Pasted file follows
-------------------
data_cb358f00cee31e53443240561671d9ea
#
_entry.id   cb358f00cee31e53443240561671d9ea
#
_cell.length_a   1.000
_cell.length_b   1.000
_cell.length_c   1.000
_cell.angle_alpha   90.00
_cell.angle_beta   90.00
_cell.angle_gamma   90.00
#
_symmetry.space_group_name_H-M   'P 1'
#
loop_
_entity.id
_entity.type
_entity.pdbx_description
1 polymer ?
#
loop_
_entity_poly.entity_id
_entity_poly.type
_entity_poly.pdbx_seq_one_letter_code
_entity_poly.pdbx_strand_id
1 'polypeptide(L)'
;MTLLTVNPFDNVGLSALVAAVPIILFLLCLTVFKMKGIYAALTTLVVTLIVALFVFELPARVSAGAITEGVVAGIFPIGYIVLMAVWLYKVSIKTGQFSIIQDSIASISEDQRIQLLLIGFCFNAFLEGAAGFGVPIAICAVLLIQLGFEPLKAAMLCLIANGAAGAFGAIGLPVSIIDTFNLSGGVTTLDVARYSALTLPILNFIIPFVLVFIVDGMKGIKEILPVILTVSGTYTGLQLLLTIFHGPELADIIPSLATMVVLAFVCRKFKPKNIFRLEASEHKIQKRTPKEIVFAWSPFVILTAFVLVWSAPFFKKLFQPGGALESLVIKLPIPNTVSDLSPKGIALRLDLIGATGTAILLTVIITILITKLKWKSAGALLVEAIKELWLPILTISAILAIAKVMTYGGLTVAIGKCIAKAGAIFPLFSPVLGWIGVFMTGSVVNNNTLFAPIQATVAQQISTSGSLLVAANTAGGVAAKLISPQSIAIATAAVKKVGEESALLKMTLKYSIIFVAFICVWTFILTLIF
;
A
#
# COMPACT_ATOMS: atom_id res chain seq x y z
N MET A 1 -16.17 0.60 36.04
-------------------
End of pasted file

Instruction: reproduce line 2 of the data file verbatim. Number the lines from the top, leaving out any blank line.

#